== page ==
Brexit: British PM Theresa May faces another defeat after deadlock
The agreement was resoundingly voted down in January due to the so-called ‘backstop’ for Ireland-Northern Ireland.Updated: Mar 11, 2019 19:20 IST
A deadlock in talks in Brussels on a key provision in the EU withdrawal agreement is expected to lead to another defeat for Prime Minister Theresa May when the motion on her Plan B is introduced in the House of Commons on Tuesday.
The agreement was resoundingly voted down in January due to the so-called ‘backstop’ for Ireland-Northern Ireland, which is a fallback option to avoid a hard border between the two if formal trade talks do not result in a deal between the UK and EU.
MPs across the political spectrum believe the ‘backstop’ does not have an end-date and will thus tie the UK indefinitely to EU rules, defeating the result of the 2016 referendum. May promised to secure the required changes and re-introduce the agreement in parliament.
However, despite renewed talks, there has been no progress, fuelling speculation in Westminster that May would withdraw the motion – called the ‘meaningful vote’ – in the face of certain defeat on Tuesday.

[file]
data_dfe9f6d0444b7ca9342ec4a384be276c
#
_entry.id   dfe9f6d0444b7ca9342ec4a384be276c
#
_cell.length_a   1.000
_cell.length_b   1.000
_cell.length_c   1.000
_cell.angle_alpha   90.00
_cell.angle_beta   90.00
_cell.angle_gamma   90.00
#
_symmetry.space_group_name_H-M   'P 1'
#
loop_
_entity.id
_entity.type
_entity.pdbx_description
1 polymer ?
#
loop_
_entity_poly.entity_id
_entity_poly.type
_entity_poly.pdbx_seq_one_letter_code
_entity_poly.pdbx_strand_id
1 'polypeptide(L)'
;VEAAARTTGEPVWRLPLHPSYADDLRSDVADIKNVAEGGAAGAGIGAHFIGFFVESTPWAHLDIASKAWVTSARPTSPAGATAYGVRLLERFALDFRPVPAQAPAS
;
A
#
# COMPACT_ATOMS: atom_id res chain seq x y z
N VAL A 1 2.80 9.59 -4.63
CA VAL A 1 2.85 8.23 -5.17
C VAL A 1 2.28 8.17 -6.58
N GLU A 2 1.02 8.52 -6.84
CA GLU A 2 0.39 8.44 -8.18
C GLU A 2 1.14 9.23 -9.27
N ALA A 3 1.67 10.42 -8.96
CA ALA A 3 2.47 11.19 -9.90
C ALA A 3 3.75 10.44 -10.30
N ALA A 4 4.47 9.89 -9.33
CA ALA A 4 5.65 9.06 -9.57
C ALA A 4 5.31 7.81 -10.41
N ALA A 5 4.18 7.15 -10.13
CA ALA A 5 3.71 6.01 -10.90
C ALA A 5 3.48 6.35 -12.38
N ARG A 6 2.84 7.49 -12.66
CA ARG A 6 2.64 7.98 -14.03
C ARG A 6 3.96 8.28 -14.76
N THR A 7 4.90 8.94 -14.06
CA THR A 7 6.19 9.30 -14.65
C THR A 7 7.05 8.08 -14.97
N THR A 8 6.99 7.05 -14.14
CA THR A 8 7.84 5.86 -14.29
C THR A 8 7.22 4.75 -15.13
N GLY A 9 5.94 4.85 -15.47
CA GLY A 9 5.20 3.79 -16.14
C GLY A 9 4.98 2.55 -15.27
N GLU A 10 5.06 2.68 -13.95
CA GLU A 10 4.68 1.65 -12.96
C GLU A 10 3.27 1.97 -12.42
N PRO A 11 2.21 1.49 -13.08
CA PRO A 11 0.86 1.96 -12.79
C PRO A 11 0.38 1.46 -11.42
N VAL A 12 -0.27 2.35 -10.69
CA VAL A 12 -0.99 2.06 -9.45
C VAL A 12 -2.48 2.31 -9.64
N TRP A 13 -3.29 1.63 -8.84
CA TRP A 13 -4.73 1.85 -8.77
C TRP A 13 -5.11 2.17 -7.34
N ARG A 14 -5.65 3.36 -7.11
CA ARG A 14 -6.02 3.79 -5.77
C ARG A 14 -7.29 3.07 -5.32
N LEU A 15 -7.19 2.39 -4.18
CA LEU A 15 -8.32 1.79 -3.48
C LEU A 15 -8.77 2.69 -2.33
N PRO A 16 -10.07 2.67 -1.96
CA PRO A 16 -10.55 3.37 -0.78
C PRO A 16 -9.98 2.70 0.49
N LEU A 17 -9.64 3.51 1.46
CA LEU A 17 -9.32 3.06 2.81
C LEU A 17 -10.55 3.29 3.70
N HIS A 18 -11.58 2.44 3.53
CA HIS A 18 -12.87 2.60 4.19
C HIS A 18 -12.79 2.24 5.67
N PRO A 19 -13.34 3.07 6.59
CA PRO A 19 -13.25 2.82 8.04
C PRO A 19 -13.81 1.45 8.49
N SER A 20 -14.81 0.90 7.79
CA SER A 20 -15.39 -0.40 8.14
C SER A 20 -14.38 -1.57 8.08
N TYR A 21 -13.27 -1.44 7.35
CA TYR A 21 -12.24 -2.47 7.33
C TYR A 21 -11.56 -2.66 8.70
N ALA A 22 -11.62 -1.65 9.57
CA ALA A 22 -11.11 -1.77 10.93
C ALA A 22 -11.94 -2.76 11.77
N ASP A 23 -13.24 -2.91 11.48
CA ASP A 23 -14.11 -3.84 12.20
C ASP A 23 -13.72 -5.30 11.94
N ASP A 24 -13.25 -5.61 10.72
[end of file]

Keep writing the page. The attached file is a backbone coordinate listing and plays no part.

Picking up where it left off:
On Monday, May was closeted in talks with close aides in Downing Street, while a spokesperson insisted she had no plans to make a last-minute dash to Brussels and dismissed claims that the vote would be withdrawn due to the likelihood of it being voted down again.
Conservative MP Mark Francois reflected the views of many MPs as he declared on Monday: “Nothing has changed since January. It is exactly the same agreement. If you ask the same question, you are likely to get the same answer”.
Environment secretary Michael Gove, a leading Brexiteer, appealed to rebel MPs to support May’s deal in an article in the Daily Mail: “Forty-eight per cent of the country voted to remain. Their voices need to be listened to, their hopes incorporated in our plan for the future”.
“That doesn’t mean giving in to the much smaller number who want to overturn the decision and frustrate Brexit. But it must mean that none of us Leavers should try to make our perfect Brexit the enemy of the common good”.
“Which is why I hope that everyone who believes in our democracy — in the importance of delivering Brexit and in the critical need to unite our country — will get behind the prime minister’s deal this week”, he added.